Setting Up a Digital Legacy

Make a spreadsheet, showing what you would like to happen to each account.
Who do you want to be the custodian of your digital legacy including social media?
Do you want them to curate the account? Or delete it?
Find out how each of your platforms deals with death.
Download social media will template from the Digital Legacy Association website.
Tell your next of kin your passwords or keep them on a password manager.

Memories of a Beloved Son and Friend

Does Your Online Legacy Provide Comfort or Cause Distress?

The video above is of a grieving mother remembering her son who committed suicide. He planned his own death, and chose to leave his videos and photos online. The legacy account has brought some comfort to friends and family by connecting them with positive memories of the deceased.

Facebook allows you to add a Legacy Contact to look after your account if you die. However, once you have passed away, this person can make only minor changes. The account is “memorialized” and effectively locked by Facebook. A Legacy Contact cannot remove or alter individual posts. Facebook argues they are protecting the privacy of the individual. Google and other online websites use the same argument. The terms of service (TOS) agreed by an account holder in life remain in force when they are dead. This policy can cause distress where death is sudden and unplanned.

In 2014 Hollie Gazzard was murdered by her ex-boyfriend Asher Maslin in Gloucester, UK. She was just 20 years old. Her Facebook account contained several pictures of her and her killer from happier times. Her family found these upsetting and asked Facebook to remove them. The internet giant refused citing client privacy and TOS. It was only after threatening legal action under copyright law that Facebook finally took down the photos more than a year later.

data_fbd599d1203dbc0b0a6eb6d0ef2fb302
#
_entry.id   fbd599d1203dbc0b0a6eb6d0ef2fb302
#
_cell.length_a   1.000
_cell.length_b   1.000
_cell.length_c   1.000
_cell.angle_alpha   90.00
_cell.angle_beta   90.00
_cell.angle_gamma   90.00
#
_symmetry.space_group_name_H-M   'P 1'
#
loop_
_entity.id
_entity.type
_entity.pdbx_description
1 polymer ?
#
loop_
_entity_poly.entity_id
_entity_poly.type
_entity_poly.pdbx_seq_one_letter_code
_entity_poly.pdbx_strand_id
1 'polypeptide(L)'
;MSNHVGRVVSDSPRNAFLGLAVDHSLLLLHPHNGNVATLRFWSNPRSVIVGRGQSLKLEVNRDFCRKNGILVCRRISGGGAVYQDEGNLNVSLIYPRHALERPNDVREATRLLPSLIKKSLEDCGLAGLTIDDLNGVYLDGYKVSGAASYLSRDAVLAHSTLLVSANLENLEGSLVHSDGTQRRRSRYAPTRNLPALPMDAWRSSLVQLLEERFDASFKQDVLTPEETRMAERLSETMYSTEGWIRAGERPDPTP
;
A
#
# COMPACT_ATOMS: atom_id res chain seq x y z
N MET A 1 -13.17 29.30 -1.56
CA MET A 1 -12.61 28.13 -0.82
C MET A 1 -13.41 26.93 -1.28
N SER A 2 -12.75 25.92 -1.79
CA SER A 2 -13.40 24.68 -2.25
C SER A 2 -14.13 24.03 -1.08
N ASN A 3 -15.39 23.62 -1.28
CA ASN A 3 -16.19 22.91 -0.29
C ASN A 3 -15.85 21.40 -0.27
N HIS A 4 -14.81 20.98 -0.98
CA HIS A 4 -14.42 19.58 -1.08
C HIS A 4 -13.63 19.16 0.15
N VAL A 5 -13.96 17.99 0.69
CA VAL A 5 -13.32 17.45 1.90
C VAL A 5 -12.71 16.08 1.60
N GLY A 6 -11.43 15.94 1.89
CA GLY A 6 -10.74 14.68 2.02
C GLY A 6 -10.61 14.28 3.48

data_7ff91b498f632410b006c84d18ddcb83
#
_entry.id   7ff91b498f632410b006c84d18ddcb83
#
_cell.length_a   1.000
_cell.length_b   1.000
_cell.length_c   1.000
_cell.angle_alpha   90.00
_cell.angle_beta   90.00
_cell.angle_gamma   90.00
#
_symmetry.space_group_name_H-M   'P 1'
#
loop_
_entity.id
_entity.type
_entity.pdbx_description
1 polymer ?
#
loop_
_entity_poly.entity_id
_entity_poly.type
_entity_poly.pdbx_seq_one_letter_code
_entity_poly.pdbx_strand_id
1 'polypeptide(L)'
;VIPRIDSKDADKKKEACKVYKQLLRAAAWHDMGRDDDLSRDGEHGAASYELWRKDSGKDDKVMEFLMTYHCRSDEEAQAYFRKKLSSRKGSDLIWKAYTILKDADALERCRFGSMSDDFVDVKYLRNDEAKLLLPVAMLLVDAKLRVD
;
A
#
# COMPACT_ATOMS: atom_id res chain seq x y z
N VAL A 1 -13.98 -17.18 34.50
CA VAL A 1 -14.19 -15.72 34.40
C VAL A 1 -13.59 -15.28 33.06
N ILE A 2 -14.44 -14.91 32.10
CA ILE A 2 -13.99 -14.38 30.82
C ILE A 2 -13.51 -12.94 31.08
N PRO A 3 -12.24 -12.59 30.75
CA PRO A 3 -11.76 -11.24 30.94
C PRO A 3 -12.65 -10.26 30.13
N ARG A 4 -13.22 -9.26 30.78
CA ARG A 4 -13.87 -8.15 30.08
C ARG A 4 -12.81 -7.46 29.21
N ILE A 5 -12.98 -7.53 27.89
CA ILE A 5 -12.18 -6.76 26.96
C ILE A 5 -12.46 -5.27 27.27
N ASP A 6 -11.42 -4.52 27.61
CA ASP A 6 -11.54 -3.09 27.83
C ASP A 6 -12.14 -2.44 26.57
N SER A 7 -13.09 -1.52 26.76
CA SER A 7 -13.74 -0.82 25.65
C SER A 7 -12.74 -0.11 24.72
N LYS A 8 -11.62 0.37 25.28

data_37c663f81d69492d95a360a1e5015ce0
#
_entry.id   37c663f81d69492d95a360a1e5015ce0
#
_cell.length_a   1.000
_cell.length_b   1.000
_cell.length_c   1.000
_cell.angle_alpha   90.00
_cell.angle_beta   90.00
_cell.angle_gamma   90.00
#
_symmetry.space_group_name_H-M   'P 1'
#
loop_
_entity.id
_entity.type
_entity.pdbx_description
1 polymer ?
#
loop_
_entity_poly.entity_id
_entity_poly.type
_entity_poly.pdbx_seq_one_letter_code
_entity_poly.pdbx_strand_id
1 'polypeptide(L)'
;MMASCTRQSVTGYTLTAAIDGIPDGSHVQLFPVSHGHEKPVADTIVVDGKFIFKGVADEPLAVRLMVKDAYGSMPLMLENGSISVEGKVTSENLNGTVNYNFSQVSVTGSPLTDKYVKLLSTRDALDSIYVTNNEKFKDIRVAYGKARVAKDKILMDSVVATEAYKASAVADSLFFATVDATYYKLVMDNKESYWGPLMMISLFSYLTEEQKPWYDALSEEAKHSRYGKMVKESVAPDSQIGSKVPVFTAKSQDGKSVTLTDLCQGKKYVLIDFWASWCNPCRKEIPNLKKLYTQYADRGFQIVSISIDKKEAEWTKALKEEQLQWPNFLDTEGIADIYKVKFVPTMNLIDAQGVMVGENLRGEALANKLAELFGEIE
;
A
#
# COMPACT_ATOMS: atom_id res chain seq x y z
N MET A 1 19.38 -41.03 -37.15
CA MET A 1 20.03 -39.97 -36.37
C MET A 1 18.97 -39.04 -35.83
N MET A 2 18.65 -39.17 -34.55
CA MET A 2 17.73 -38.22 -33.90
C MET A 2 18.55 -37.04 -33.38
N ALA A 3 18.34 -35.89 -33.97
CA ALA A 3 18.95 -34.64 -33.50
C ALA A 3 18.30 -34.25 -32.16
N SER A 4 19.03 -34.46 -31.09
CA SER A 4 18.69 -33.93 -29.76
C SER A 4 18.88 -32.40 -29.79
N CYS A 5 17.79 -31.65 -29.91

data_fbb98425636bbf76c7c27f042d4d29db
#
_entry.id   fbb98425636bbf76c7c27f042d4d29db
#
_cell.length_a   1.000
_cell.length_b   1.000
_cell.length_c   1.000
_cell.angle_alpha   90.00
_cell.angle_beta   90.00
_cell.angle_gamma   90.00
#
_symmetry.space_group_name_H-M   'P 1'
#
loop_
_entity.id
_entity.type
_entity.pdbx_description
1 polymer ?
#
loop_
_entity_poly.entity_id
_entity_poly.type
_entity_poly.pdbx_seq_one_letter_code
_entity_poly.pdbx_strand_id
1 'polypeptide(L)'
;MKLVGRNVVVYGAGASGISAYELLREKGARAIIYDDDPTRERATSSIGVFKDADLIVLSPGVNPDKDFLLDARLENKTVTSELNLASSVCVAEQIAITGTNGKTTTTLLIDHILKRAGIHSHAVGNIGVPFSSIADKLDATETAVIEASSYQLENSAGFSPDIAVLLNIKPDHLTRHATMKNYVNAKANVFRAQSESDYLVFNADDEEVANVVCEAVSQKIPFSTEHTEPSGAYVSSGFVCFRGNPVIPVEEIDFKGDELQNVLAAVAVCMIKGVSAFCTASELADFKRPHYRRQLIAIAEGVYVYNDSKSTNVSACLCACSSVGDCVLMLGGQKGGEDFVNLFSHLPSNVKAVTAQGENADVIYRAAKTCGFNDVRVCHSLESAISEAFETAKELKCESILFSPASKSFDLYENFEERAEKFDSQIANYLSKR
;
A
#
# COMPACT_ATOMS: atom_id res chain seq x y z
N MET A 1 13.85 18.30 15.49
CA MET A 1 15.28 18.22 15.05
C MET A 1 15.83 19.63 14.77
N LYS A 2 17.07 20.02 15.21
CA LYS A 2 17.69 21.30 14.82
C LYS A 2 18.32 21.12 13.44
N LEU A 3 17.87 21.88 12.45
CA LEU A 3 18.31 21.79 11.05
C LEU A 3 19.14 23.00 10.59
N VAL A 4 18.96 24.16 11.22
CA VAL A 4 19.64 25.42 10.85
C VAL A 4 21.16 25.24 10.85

After you die future generations can view your photos and messages online.
After you die future generations can view your photos and messages online. | Source

Are You a Digital Native or a Digital Immigrant?

Anyone born after 1985 is a digital native. You have grown up with the internet. Using it is as much a part of your life as breathing. You connect with the world online and your digital life is a record of your highs and lows. You share experiences with friends and are part of a global social network.

If you were born before 1985 you are a digital immigrant. You started using the internet later in life. Some of you are enthusiastic adopters, while others keep the world-wide-web at arm’s length. Death can occur suddenly and be unexpected. It could be due to an accident, illness, suicide or even murder. None of us know what the future holds, so whatever your age, you need to think about your online legacy.

Legal Considerations for Your Digital Legacy

We Need to Talk About Death

The rules about what happens to your digital estate after death are relatively new. Most online account TOS relating to afterlife curation have not been tested in the courts. The clearer your make your wishes, the better the chance your heirs will be able to implement them. All of us need to have a conversation about death and internet afterlife with our family and friends.

There is a conflict between existing contract and privacy laws versus inheritance and copyright laws. The issues around who controls afterlife accounts is becoming a key battleground between relatives and social media companies.

Each social media website works in a slightly different way. To help your heirs and executors you could take screenshots of all the steps needed to carry out your wishes. This will increase their confidence and minimize delay in informing your online friends of your demise.

Further Information

The Digital Legacy Association has useful downloads including “Digital Legacy Factsheet” and “Social Media Will" template.

The role of a Facebook Legacy Contact.

The case of Hollie Gazzard’s family versus Facebook is reported by the BBC.